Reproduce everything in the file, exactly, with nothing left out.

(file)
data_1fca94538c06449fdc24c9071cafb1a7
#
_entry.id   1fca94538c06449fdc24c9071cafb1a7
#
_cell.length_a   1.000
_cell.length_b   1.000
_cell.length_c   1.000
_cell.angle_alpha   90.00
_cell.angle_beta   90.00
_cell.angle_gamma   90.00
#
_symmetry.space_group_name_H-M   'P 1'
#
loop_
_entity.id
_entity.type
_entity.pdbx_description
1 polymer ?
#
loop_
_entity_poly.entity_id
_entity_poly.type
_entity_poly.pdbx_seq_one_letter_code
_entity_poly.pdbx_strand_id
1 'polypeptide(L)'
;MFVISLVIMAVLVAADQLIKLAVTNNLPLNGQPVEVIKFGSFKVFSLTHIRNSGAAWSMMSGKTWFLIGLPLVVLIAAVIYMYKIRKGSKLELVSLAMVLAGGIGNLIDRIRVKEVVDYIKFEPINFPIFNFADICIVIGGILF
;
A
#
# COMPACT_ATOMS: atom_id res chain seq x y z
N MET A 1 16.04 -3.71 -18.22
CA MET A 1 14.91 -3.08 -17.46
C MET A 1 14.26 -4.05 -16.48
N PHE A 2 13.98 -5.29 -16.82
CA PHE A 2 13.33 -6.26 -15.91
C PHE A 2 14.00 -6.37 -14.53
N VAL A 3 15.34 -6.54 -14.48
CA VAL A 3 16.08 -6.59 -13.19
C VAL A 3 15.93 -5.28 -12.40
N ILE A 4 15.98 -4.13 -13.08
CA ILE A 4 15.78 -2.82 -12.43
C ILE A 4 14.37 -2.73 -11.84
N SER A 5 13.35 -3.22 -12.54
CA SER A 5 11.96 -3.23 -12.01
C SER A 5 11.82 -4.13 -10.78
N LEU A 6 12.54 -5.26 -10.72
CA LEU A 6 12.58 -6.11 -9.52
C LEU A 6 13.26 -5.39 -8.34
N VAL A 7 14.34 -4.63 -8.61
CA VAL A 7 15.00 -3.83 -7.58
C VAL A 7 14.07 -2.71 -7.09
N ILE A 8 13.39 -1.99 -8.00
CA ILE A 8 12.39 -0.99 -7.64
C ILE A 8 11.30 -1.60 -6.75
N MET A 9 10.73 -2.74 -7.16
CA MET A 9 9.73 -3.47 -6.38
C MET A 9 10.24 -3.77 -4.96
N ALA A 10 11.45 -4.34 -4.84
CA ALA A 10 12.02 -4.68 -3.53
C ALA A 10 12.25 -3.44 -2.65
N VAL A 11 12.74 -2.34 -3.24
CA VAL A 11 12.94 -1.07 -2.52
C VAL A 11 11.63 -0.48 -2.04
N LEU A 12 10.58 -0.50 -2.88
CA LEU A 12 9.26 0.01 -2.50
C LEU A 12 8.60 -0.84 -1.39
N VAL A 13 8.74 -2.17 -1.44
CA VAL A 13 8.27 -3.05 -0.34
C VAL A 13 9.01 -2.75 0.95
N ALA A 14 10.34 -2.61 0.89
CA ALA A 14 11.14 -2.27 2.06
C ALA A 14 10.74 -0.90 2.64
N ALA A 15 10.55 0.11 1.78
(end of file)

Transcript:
data_1fca94538c06449fdc24c9071cafb1a7
#
_entry.id   1fca94538c06449fdc24c9071cafb1a7
#
_cell.length_a   1.000
_cell.length_b   1.000
_cell.length_c   1.000
_cell.angle_alpha   90.00
_cell.angle_beta   90.00
_cell.angle_gamma   90.00
#
_symmetry.space_group_name_H-M   'P 1'
#
loop_
_entity.id
_entity.type
_entity.pdbx_description
1 polymer ?
#
loop_
_entity_poly.entity_id
_entity_poly.type
_entity_poly.pdbx_seq_one_letter_code
_entity_poly.pdbx_strand_id
1 'polypeptide(L)'
;MFVISLVIMAVLVAADQLIKLAVTNNLPLNGQPVEVIKFGSFKVFSLTHIRNSGAAWSMMSGKTWFLIGLPLVVLIAAVIYMYKIRKGSKLELVSLAMVLAGGIGNLIDRIRVKEVVDYIKFEPINFPIFNFADICIVIGGILF
;
A
#
# COMPACT_ATOMS: atom_id res chain seq x y z
N MET A 1 16.04 -3.71 -18.22
CA MET A 1 14.91 -3.08 -17.46
C MET A 1 14.26 -4.05 -16.48
N PHE A 2 13.98 -5.29 -16.82
CA PHE A 2 13.33 -6.26 -15.91
C PHE A 2 14.00 -6.37 -14.53
N VAL A 3 15.34 -6.54 -14.48
CA VAL A 3 16.08 -6.59 -13.19
C VAL A 3 15.93 -5.28 -12.40
N ILE A 4 15.98 -4.13 -13.08
CA ILE A 4 15.78 -2.82 -12.43
C ILE A 4 14.37 -2.73 -11.84
N SER A 5 13.35 -3.22 -12.54
CA SER A 5 11.96 -3.23 -12.01
C SER A 5 11.82 -4.13 -10.78
N LEU A 6 12.54 -5.26 -10.72
CA LEU A 6 12.58 -6.11 -9.52
C LEU A 6 13.26 -5.39 -8.34
N VAL A 7 14.34 -4.63 -8.61
CA VAL A 7 15.00 -3.83 -7.58
C VAL A 7 14.07 -2.71 -7.09
N ILE A 8 13.39 -1.99 -8.00
CA ILE A 8 12.39 -0.99 -7.64
C ILE A 8 11.30 -1.60 -6.75
N MET A 9 10.73 -2.74 -7.16
CA MET A 9 9.73 -3.47 -6.38
C MET A 9 10.24 -3.77 -4.96
N ALA A 10 11.45 -4.34 -4.84
CA ALA A 10 12.02 -4.68 -3.53
C ALA A 10 12.25 -3.44 -2.65
N VAL A 11 12.74 -2.34 -3.24
CA VAL A 11 12.94 -1.07 -2.52
C VAL A 11 11.63 -0.48 -2.04
N LEU A 12 10.58 -0.50 -2.88
CA LEU A 12 9.26 0.01 -2.50
C LEU A 12 8.60 -0.84 -1.39
N VAL A 13 8.74 -2.17 -1.44
CA VAL A 13 8.27 -3.05 -0.34
C VAL A 13 9.01 -2.75 0.95
N ALA A 14 10.34 -2.61 0.89
CA ALA A 14 11.14 -2.27 2.06
C ALA A 14 10.74 -0.90 2.64
N ALA A 15 10.55 0.11 1.78